Except for the posting of a smart-phone video of President Obama greeting black bloggers and journalists — a video that found its way to the Drudge Report — the White House does not believe that ground rules for the Monday session were broken, according to the White House liaison for African American media.
Controversy over the meeting, which had gone virtually unreported in the mainstream media, increased late in the week after a Wednesday blog posting about the session by Jeremy W. Peters of the New York Times. It began, “The White House is usually quite good at keeping a muzzle on the mediaafter one of its off-the-record sessions with President Obama and senior members of his administration.
“But not this week.”
Providing the meeting further notoriety, the Drudge Report and RealClearPolitics.com posted the blogger’s smart-phone video under an identical headline: “Obama: Blacks Probably Don’t Watch ‘Meet the Press’.”
What Obama actually said during his surprise visit to the online “summit” was, “The media is changing so rapidly. It allows us to reach audiences that may not be watching ‘Meet the Press’ — not that there’s anything wrong with ‘Meet the Press.’ I’m just saying that, you know, it might be a different demographic,” prompting laughs from the group.
Kevin S. Lewis, director of African American media for the White House, told Journal-isms on Friday that the bloggers did not break the ground rules, save for the posting of the video. Under those rules, as Peters wrote, the first half of the briefings was to be on background, meaning they could report any information they learned but not attribute it to any specific official; the second half was off the record entirely.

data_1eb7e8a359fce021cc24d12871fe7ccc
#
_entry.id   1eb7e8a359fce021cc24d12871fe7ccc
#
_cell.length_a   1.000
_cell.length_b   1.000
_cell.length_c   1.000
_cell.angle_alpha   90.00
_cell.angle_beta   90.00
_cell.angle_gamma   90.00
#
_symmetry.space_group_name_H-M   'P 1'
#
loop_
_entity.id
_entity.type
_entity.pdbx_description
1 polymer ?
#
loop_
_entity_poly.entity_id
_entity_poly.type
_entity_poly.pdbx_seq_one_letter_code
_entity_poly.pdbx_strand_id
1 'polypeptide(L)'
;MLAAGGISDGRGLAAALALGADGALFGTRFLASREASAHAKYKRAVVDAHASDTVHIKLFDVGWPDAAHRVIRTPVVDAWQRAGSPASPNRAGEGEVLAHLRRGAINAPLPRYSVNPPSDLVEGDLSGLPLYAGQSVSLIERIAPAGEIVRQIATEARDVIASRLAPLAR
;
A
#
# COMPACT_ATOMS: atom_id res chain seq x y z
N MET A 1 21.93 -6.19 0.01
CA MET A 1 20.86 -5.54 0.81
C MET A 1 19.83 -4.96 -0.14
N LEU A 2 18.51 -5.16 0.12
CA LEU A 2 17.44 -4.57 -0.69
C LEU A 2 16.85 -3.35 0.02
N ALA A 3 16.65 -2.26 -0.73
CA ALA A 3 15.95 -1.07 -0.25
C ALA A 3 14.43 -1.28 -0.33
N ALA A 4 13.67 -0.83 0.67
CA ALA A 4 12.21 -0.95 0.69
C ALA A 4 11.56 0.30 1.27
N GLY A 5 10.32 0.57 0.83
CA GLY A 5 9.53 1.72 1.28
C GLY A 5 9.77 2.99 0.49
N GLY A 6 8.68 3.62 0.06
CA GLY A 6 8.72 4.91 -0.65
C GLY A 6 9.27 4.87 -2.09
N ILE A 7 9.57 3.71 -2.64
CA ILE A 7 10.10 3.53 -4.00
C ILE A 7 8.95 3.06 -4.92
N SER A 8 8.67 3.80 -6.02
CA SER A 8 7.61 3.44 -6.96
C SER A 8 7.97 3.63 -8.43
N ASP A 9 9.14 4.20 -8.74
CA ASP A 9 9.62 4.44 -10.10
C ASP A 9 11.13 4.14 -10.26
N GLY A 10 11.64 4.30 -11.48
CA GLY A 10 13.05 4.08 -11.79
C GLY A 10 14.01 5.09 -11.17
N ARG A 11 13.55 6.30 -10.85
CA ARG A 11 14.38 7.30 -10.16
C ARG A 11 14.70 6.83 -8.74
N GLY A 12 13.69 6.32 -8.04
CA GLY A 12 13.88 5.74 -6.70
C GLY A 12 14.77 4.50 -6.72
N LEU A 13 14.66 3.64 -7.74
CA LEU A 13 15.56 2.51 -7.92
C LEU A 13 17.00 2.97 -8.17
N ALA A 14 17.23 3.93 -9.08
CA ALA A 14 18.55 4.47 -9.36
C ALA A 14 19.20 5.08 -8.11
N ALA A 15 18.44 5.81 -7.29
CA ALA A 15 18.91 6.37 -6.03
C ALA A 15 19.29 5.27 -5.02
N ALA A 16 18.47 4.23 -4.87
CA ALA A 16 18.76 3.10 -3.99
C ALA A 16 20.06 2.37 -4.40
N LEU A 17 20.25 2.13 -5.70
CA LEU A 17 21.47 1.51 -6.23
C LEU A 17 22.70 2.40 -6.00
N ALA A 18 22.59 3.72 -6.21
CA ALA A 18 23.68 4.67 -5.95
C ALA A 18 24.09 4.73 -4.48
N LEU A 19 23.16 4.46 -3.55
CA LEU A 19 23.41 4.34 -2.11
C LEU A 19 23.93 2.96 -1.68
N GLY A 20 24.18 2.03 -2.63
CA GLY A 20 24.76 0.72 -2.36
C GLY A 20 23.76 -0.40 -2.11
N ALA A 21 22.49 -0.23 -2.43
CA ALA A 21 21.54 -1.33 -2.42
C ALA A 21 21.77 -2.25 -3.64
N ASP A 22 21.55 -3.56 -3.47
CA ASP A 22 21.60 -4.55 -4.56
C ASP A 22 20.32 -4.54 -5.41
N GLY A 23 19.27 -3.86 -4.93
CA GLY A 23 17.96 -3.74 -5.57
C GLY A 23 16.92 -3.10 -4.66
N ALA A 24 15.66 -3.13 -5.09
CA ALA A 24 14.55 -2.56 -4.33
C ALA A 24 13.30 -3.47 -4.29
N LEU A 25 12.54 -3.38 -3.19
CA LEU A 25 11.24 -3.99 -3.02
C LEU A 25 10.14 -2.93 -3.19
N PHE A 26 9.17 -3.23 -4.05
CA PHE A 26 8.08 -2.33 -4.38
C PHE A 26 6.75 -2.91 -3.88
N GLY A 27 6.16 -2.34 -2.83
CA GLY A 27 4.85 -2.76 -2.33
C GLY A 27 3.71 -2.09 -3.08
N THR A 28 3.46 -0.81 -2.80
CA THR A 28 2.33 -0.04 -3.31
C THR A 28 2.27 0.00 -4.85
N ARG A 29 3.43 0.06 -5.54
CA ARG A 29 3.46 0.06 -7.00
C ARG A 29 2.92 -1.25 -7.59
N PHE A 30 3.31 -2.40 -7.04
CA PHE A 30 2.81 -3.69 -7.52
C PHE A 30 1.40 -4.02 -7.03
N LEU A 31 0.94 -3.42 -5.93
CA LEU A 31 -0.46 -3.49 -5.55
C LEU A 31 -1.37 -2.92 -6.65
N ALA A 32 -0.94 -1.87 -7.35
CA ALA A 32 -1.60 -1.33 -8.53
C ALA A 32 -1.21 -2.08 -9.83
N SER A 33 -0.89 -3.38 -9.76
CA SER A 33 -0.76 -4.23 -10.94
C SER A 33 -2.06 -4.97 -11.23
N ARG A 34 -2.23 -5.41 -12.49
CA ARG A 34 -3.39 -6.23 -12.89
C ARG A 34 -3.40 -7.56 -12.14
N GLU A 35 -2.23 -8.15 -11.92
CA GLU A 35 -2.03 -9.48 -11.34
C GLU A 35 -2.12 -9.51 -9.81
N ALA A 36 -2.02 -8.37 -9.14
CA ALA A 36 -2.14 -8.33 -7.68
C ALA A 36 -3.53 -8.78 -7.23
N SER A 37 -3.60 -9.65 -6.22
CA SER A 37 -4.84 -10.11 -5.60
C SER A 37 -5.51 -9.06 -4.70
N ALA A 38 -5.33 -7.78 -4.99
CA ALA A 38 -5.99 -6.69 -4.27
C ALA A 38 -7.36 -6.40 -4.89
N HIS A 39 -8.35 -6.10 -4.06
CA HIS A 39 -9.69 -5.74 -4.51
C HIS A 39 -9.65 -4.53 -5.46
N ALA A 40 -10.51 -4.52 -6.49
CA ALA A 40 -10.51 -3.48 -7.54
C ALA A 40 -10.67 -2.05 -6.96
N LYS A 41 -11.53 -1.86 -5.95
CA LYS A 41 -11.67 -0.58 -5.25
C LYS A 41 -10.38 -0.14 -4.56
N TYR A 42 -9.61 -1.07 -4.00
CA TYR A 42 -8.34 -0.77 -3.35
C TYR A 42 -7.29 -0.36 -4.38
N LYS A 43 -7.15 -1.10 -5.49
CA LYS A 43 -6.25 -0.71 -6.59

But Lewis, defending the bloggers, said of the meeting, “We didn’t make it a secret.” He noted that the White House posted its own account of the session on Wednesday morning, complete with a list of attendees.
As reported on Monday, the session took place as the Democrats attempt to solidify their African American base for the midterm elections. Among the 20 Web workers who attended were representatives of theRoot.com, Black Entertainment Television, Essence, Jack & Jill Politics, City Limits, Concrete Loop, AOL Black Voices, Black America Web and even the gossipy MediaTakeOut.
The session prompted a range of opinions about its propriety and the choice of invitees.